79 Ibid, undated memo to the Prime Minister (probably late 1920s). The municipality attempted to purchase the northern portion of the reserve in 1925, and the unsuccessful 1927 Natives Land (Amendment) Bill defined it as a white area. Despite these attempts to reverse Vos's decision, his line has remained the border between whites and blacks, in 1977 becoming the boundary of the homeland Bophutatsvvana, and in 1994 it divided the Northwest and Northern Cape provinces of the new South Africa.

80 An 1897 report claimed water from the Eye flowed for 40 miles downstream. CAB KMN 10/1, Annual Health Report D. G. Beare, District Surgeon of Kuruman, 16 Feb. 1897. In contrast, the missionary Brown reported that one year he had to water his garden by night. LMS Box 58, J. Tom Brown, 18 Sep. 1900.

81 CAD IRR 801/08, map, 2 Feb. 1917.

82 SAD NTS 6882 165/337, Galeboe's testimony to Native Affairs Commission, 16 May 1941. The mission he is referring to was a small portion of the original estate which the LMS retained after the sale consisting of missionary houses, the school and the church.

83 MMT, ‘Copy of Memorandum of Agreement’, 7 02 1917.

84 SAD NTS 6882 165/337, Jennings, A. E. to Superintendent of Natives, 3 12 1923;ibid.Jennings, A. E. to Magistrate, 7 01 1924;ibid.Clerk, Town to Magistrate, 4 03 1924.

85 Ibid., attorney J. Herbst to Minister of Lands, 3 July 1925.

86 SAD NTS 4638 268/3/3, Director of Irrigation to Native Affairs Secretary, 19 June 1924.

87 SAD NTS 6882 165/337, Jennings to Superintendent of Natives, 1 Sep. 1924.

88 Ibid. Director of Irrigation to Native Affairs Secretary, 30 Jan. 1925; ibid. Native Affairs Secretary to Secretary of Lands, 19 Mar. 1925; ibid, report from Minister of Lands to the Lands Department, 29 Mar. 1925.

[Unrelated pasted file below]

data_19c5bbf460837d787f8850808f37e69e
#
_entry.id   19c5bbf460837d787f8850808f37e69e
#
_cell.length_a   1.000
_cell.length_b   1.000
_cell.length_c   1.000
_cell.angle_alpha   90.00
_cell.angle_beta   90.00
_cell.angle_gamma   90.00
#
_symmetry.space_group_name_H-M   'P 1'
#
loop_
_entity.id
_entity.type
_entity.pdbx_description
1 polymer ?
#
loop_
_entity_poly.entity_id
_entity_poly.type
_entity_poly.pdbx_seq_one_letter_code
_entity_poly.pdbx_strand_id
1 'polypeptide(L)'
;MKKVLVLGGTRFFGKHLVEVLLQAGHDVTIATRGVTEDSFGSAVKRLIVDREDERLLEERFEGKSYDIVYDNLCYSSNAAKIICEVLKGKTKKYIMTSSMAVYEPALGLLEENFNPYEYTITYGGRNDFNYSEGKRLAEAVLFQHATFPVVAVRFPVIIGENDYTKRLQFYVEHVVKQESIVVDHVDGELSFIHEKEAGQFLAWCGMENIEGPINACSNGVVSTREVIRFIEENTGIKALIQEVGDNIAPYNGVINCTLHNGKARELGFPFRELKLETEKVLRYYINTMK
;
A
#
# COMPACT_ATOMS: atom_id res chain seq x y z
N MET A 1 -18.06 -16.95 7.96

89 Ibid, report by Native Affairs Acting Under Secretary, 27 May 1931. CAD PAS 2/747 Ls2 C4, Cape Provincial Secretary to Town Clerk, 23 June 1924.

90 SAD NTS 6882 165/337, Native Affairs Secretary to Town Clerk, 18 Oct. 1939.

91 MMT 1939 report for Kuruman to LMS directors by H. C. Thompson; SAD NTS 6882 165/337, H. C. Thompson to S. J. Botha, 25 Jan. 1940.

92 SAD NTS 6882 165/337, Native Commissioner, Northern Areas to Native Affairs Secretary, 26 Mar. 1940.

93 Ibid. Galeboe's testimony to Native Affairs Commission, 16 May 1941.

94 SAD NTS 1945 256/278, annual agricultural report, 20 June 1947; SAD NTS 6882 165/337, aantekenige van bespreking tussen di naturelle-sake-kommissie en die munisipaliteit van Kuruman, Testimony of P. J. Robinson of Landbou-Unie, 9 Dec. 1948.

95 Interview with van Wyk, Eddie, 5 05 1994.

96 SAD NTS 6882 165/337, various correspondence on Seodin boreholes, 1941–8.

97 SAD NTS 7846 36/336, Kuruman Native Commissioner to Native Affairs Secretary, 4 Apr. 1942; CAD 2/KMN 54 8/20/2, Additional Native Commissioner to Chief Native Commissioner, Western Areas, 20 May 1948; CAD 2 KMN 54 8/20/3, report by Tussentydse Komitee Besproeiingskema, Kuruman Distrik, 21 Oct. 1951.

98 Breutz, P. L., The Tribes of the Kuruman and Postmasburg District, Republic of South Africa, Department of Bantu Administration and Development Ethnological Publications no. 49 (Pretoria, 1963), 64.

99 Snyman, , Kuruman, 110, 230.

100 Interview with Riekert, Don, 5 05 1994;Snyman, , Kuruman, 198–9.

101 Interview with Mr. Boihang Boihang at his home in Seodin-Lareng, , Kuruman district, 14 06 1991.Snyman, , Kuruman, 198.

102 The original hydraulic society thesis is found in Wittfogel, Karl, Oriental Despotism: A Comparative Study of Total Power (New Haven, 1957). For an environmentally aware treatment see Worster, , Rivers of Empire: Water, Aridity and the Growth of the American West (New York, 1985).

103 Shillington, Kevin, ‘Irrigation, agriculture and the State: the Harts Valley in historical perspective’, in Beinart, , Delius, and Trapido, , Putting a Plough to the Ground, 311–35.

104 Shillington, , ‘Irrigation, Agriculture and the State’, 328–31.

* Research for this paper was conducted with support from a Fulbright–Hays dissertation grant. It has benefited from criticisms from Phyllis Martin, Tom Johnson and Alan Butler.

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The Flowing Eye: Water Management in the Upper Kuruman Valley, South Africa, c. 1800–1962*

  • Nancy Jacobs (a1)